opinion | Massachusetts pet leasing settlement points to an inhumane practice

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Why on earth would anyone want to rent a pet?

The answer, of course, is that almost no one wants to rent their pet.

Yet last week, the state of Massachusetts came to an almost $1 million settlement with a financial services firm that the attorney general’s office said was leasing dogs in violation of state law, in cases involving hundreds of people.

First, some background: In addition to Massachusetts, seven other states (California, Connecticut, Indiana, Nevada, New Jersey, New York and Washington) have enacted bans on pet-leasing since 2017. According to the American Society for the Prevention of Cruelty to Animals (ASPCA), another state, Illinois, has broader restrictions on the financing of pet sales.

That leaves swaths of the country where it’s legal to lease Lassie, much as you might rent a car.

The ethical quagmire of leased pets intersects with our hyper-capitalist society’s shortcomings on consumer protections — meaning that if there is money to be made, someone will try, and the enterprise might well be legal, even if it involves threatening to sic the repo man on Rover.

People generally acquire pet dogs or cats by adopting from a shelter or rescue group, usually for a minimal fee, or buying from a pet store or breeder. The latter acquisitions are often of puppies or kittens, and with dogs many times pure breeds or designer mutts, such as doodle dogs. These sorts of pet purchases can run into thousands of dollars.

Pet-leasing is a nasty spin on buying. The practice originated about a decade ago — a twist on subprime borrowing for people with poor credit and little cash who fell so in love with the puppy in the window that they were not inclined to read the fine print on Spot’s “financing.”

One common issue involves consumer consent. According to the American Pet Products Association, 9 percent of dogs and 8 percent of cats are purchased in pet stores. Some retailers — precisely how many is unclear, as there are no official statistics — offer people a “financing” strategy that is, in reality, not a high-interest loan but a lease. Many buyers do not realize they are leasing until there is a problem. In other words, these practices are often deceptive.

Technically, a pet lease is not significantly different from a car lease. Under such agreements, borrowers do not become owners until all the payments have been made (and a final balloon payment is typical). Fail to remit the monthly tab, and the property — or “product,” as some contracts describe the animals — can be repossessed.

These leasing agreements generally aren’t cheap. Because a lease is not a credit agreement, it may not be subject to state laws that cap interest rates. People can ultimately pay two to three times the original price of the pet over the course of the contract — sometimes more. That’s predatory.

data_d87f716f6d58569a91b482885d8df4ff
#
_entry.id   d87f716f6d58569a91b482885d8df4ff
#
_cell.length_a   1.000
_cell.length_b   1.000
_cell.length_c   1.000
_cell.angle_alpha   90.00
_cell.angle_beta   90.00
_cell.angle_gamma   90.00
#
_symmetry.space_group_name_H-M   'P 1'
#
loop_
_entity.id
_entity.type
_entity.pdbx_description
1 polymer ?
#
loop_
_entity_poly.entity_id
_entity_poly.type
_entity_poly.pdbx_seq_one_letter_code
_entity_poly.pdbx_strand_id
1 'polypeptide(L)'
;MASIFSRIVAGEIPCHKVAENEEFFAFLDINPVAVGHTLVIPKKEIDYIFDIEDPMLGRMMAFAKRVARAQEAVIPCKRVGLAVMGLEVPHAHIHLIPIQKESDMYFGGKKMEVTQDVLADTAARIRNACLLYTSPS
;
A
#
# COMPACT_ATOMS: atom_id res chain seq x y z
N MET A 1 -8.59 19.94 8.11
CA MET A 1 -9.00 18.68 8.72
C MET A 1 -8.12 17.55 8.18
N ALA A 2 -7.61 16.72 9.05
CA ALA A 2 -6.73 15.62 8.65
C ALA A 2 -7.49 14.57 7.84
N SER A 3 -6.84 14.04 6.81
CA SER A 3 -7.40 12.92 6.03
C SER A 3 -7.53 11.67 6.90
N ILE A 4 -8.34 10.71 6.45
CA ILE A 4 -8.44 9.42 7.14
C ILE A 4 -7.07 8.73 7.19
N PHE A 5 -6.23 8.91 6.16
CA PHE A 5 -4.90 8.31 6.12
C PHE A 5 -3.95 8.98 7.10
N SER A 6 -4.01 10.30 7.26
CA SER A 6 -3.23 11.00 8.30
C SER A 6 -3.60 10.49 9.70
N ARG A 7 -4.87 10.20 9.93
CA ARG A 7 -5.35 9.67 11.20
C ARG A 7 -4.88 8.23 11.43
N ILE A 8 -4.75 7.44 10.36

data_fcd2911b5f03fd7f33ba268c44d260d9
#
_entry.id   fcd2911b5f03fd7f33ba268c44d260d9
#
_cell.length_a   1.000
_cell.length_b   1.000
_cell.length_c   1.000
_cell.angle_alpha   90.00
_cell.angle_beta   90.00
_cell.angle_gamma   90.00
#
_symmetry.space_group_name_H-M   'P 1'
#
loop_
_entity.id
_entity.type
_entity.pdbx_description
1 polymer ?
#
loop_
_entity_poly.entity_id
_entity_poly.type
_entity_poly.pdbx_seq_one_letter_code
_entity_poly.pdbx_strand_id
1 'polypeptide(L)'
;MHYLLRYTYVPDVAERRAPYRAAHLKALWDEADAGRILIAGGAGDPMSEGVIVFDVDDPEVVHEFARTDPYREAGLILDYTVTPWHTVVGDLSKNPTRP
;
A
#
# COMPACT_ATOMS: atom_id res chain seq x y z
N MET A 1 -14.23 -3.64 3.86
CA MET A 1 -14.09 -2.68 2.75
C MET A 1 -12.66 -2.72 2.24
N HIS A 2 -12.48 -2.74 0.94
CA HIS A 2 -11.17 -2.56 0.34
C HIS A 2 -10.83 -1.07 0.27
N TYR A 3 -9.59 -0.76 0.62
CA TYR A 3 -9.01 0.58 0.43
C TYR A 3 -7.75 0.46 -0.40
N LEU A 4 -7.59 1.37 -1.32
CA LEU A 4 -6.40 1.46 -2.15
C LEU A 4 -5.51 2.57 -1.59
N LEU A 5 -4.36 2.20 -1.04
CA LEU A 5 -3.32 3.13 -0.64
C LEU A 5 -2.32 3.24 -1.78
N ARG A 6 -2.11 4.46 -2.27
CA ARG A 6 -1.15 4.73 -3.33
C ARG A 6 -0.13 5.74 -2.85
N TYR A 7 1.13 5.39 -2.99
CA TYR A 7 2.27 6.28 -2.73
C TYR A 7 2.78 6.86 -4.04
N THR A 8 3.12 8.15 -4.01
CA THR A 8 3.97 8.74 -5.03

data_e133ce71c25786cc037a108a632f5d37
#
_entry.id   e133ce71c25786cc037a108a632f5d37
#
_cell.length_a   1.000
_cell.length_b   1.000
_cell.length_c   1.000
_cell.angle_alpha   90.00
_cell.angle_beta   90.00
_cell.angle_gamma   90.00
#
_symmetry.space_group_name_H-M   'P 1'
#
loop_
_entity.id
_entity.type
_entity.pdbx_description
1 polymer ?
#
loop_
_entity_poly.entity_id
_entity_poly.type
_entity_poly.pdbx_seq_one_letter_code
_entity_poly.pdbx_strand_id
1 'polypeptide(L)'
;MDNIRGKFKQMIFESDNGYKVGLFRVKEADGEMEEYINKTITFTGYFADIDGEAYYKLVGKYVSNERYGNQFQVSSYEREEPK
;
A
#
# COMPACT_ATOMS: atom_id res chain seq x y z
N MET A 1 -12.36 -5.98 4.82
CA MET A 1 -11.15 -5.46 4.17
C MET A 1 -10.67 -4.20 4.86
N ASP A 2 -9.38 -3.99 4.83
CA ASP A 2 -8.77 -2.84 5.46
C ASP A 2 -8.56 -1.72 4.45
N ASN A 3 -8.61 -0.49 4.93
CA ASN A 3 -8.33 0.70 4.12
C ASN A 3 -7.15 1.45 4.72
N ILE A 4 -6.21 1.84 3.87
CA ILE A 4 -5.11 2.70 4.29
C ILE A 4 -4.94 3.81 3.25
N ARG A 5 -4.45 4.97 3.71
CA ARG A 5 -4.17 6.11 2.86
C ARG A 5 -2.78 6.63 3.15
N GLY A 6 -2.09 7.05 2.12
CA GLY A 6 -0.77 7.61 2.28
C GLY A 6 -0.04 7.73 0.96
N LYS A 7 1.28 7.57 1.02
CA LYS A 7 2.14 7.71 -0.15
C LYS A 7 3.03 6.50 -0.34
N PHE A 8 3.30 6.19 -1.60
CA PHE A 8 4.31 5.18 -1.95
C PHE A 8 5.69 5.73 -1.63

But the bottom-line moral issue is that the pet’s human companion lacks full control over the animal.

Pet ownership can feel, and be, complicated. Radical animal welfare and rights groups pushed several years ago to replace references such as pet “owner” with phrases like “dog guardians.” That didn’t really catch on, in part because the terminology defied reality. You might call Fifi or Fido a companion, your daughter or son, or even your “favorite child,” yet under the law, a domesticated cat or dog, no matter how well loved, is considered property.

This is the legal and emotional terrain that pet-leasing exploits.

The ASPCA said this week that it was unaware of cases in which a pet had actually been seized for nonpayment. (Jennie Lintz, director of the ASPCA’s puppy mill initiative, told me in an email, “It is not clear these companies really want to be in the business of trying to resell a three-year-old dog.”) Yet several pet owners have publicly said that bill collectors threatened to reclaim their beloved pooch unless they handed over some cash.

That’s financial exploitation and emotional abuse of people and their pets.

When I reached out to Monterey Financial Services LLC, the California-based company that recently settled with Massachusetts, a spokesperson denied wrongdoing and said that the company settled only “to move away from the issue to best serve our clients.” It has “never repossessed … nor threatened to repossess a pet,” the company added.

The Massachusetts settlement included an agreement to transfer full ownership of the dogs involved to hundreds of state residents. That’s a step in the right direction. But no company, in any state, should be able to financially squeeze a family pet over a credit dispute. Not only should other states ban animal leasing, but Congress should restrict the practice as well.

Yes, dogs and cats are property, but they are also living, breathing creatures. Man’s best friends deserve better.

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